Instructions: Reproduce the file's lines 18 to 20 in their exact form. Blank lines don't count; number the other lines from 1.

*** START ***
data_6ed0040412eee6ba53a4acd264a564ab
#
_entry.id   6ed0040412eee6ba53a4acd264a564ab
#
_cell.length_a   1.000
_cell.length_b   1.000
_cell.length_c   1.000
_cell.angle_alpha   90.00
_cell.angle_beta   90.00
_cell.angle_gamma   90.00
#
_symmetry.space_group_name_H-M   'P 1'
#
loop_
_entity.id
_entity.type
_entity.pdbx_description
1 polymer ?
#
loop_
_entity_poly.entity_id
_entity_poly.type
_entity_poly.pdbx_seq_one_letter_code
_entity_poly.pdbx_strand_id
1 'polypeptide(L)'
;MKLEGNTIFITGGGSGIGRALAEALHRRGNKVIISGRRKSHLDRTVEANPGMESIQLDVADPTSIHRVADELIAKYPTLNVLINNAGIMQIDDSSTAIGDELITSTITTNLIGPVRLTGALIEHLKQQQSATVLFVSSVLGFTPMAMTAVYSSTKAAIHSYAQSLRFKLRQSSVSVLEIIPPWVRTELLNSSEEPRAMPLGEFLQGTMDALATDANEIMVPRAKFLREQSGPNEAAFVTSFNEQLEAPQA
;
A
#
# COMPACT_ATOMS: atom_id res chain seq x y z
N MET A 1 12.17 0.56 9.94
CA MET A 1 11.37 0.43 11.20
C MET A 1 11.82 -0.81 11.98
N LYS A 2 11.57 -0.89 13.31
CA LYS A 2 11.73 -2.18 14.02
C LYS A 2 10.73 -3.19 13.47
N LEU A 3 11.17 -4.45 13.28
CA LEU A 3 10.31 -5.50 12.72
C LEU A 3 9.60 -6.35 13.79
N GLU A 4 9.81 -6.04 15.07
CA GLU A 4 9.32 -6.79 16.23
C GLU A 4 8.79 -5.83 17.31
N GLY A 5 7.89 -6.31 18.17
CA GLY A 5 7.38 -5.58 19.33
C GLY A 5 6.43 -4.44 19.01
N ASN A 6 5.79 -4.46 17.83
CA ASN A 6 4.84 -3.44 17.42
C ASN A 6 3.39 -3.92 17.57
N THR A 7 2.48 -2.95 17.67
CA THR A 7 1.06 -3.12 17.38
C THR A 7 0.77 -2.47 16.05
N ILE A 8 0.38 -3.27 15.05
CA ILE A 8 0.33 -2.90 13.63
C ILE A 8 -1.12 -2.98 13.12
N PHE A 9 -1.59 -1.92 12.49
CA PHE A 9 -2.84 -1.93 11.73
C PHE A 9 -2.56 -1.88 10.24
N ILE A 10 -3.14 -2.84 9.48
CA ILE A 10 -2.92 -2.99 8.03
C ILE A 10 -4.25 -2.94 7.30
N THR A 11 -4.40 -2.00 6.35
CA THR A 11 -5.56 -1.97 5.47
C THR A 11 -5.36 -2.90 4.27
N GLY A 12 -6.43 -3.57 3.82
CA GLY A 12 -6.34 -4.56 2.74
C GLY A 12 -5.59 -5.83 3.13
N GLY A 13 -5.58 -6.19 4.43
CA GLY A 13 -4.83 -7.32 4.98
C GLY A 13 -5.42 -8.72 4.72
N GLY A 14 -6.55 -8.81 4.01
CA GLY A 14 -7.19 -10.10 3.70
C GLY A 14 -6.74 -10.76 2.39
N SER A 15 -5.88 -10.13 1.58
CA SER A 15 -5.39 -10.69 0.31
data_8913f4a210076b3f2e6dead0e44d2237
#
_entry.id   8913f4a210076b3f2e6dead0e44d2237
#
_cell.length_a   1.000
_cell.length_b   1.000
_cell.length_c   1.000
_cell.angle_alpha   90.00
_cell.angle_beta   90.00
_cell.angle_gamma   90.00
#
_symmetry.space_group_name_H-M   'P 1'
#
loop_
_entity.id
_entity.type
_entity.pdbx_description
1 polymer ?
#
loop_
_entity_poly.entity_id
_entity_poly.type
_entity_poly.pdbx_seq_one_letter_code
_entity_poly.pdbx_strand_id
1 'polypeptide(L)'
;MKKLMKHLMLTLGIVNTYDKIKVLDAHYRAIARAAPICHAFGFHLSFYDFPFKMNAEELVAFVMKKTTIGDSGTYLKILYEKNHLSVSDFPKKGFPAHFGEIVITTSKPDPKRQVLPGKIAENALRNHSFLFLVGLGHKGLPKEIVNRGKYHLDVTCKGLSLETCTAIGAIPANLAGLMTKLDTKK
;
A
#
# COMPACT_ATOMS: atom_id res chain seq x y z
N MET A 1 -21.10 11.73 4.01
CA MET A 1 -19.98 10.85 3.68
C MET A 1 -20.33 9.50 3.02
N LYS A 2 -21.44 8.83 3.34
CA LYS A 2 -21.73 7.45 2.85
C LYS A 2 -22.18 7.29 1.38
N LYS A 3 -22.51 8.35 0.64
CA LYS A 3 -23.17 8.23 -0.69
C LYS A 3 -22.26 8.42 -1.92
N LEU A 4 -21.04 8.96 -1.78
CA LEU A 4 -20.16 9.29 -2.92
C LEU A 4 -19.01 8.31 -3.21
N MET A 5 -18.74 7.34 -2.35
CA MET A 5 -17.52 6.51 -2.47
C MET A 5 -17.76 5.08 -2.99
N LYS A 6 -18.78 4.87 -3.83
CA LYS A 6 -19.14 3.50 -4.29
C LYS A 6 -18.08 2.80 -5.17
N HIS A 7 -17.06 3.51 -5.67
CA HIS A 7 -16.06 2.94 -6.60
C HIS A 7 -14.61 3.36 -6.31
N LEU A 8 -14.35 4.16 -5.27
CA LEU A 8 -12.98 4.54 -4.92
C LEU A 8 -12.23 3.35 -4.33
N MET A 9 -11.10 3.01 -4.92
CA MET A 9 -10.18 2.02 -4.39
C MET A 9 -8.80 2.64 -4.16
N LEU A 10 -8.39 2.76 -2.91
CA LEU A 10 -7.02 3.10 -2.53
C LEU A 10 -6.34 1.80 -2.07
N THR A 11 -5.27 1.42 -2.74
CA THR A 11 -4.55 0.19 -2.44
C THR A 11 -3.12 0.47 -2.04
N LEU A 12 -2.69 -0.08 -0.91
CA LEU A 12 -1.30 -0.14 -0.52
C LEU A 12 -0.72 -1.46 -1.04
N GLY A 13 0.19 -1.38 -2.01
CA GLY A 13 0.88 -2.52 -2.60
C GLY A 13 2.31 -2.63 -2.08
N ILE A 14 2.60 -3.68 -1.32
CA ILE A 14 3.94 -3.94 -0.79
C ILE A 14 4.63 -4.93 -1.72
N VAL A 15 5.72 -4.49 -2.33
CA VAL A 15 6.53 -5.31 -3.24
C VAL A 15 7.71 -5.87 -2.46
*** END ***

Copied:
1 polymer ?
#
loop_